Paulson forced TARP to banks

Another document surfaced on Wednesday, which revealed that Hank Paulson, former Treasury secretary, forced the banks to take the TARP money.  From the document, Paulson’s words were as follows:

“If a capital infusion is not appealing, you should be aware that your regulator will require it in any circumstance.

“We don’t believe it is tenable to opt out because doing so would leave you vulnerable and exposed.

“Government owning a stake in any private U.S. company is objectionable to most Americans — me included.  Yet the alternative of leaving businesses and consumers without access to financing is totally unacceptable.”

The document was made public through the public interest group Judicial Watch under a Freedom of Information Act request.

The then Treasury secretary went to a meeting with some of the leaders of the biggest banks along with now Treasury Secretary Tim Geithner, FDIC Chair Sheila Bair and Fed Chairman Ben Bernanke.  Three and a half hours after that, Paulson emerged with signed papers also carrying the amount to be taken by the banks.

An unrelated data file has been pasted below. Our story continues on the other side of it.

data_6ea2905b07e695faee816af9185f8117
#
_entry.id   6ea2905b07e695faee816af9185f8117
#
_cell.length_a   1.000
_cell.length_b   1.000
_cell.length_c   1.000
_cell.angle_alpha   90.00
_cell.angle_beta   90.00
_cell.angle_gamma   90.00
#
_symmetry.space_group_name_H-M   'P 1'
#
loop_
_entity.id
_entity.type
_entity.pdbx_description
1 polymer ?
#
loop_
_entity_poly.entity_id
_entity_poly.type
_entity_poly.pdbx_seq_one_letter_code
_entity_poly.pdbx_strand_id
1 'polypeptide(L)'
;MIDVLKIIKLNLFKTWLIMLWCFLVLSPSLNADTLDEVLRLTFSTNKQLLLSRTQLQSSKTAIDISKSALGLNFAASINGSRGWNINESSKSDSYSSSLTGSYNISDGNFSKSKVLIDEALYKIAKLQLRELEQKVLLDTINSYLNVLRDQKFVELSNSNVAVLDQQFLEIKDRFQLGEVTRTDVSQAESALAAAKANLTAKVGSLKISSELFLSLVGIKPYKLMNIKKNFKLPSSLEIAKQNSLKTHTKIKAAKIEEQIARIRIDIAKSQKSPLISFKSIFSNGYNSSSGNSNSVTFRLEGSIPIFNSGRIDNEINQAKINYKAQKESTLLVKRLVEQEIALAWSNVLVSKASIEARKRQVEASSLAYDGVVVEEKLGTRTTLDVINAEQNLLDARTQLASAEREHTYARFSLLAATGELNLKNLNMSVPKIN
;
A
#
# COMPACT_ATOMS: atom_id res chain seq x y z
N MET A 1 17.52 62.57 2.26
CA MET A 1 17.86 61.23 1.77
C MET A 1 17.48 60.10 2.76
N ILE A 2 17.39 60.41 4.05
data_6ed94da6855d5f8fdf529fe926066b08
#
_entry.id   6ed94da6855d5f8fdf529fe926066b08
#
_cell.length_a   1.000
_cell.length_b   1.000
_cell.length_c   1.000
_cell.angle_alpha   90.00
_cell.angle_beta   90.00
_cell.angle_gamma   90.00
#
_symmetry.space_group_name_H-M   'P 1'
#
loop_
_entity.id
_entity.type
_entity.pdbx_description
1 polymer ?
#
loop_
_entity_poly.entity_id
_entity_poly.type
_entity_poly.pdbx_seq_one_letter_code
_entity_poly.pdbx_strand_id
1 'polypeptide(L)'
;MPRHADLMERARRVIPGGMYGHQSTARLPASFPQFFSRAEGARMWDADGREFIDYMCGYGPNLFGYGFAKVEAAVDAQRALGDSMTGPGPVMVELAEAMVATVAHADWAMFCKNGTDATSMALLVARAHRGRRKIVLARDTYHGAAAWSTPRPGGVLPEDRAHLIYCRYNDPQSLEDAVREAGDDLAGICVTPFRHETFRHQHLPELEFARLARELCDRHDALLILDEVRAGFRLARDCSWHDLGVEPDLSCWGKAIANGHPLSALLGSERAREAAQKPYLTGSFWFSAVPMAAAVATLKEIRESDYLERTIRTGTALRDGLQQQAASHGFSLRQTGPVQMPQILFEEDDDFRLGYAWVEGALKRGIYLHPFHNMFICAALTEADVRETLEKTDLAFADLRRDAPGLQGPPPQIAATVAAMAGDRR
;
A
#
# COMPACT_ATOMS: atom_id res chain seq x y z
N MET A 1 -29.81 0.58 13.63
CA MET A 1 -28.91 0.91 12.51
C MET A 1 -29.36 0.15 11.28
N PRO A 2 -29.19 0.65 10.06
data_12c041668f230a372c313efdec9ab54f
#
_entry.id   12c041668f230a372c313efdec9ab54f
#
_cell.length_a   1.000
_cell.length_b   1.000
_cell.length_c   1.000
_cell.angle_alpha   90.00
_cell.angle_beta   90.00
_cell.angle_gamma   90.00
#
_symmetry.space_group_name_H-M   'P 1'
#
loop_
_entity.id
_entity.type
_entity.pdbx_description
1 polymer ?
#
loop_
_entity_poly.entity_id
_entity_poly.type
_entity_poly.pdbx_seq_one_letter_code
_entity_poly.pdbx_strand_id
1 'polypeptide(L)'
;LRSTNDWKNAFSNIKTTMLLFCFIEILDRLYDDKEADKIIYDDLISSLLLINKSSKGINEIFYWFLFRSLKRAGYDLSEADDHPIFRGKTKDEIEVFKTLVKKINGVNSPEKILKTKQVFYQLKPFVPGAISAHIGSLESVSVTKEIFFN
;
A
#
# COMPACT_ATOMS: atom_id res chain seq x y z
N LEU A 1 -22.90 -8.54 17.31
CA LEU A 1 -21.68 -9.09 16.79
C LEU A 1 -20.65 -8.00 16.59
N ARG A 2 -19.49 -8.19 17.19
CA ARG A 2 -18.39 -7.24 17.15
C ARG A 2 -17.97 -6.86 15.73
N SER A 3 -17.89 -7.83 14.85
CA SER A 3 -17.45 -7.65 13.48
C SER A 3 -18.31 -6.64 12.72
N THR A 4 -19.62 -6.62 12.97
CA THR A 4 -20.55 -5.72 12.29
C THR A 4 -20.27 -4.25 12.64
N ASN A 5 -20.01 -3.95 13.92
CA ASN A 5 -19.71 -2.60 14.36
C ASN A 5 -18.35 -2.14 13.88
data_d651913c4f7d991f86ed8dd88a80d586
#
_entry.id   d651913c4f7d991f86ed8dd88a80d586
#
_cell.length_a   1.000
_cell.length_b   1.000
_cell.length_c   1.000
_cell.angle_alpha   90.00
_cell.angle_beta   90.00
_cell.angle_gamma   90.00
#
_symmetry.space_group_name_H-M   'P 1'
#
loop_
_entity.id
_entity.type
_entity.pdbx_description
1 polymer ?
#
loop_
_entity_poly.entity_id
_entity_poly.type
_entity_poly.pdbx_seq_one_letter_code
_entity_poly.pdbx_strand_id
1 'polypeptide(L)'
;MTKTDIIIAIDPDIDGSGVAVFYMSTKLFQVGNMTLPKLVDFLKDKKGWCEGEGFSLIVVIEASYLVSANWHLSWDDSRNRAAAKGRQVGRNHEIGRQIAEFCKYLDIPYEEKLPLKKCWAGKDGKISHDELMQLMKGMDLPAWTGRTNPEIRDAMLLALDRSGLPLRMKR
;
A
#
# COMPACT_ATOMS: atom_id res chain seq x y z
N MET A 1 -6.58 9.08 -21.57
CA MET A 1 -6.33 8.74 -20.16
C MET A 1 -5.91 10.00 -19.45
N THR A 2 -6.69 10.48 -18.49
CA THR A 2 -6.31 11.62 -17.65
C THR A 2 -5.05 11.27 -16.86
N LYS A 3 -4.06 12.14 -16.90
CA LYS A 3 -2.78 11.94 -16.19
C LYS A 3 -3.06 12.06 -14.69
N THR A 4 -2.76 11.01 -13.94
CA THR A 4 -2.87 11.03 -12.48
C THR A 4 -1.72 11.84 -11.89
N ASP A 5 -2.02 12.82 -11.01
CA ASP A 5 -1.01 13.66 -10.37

This puts Paulson again on the spotlight.  While it is understandable that banks were then (and until now) in need of capital, a couple of things maake this move objectionable.  Last month already gave way to a controversial talk about Paulson’s insistence that Bank of America push through with its purchase of Merrill Lynch.  Now this adds another to what some may perceive as the government crossing the line and perhaps even acting beyond their powers.  Another is the use of (or the coercion of the use of) taxpayer money to fund the government’s bailout of the banks.

“Most Americans are going to be uncomfortable with the government forcing the banks into this arrangement,” said Tom Fitton, president of Judicial Watch, a nonprofit research group in Washington that obtained the documents under a Freedom of Information Act request.

He added: “These documents show our government exercising unrestrained power over the private sector.”

Sources: Bloomberg, CNBC


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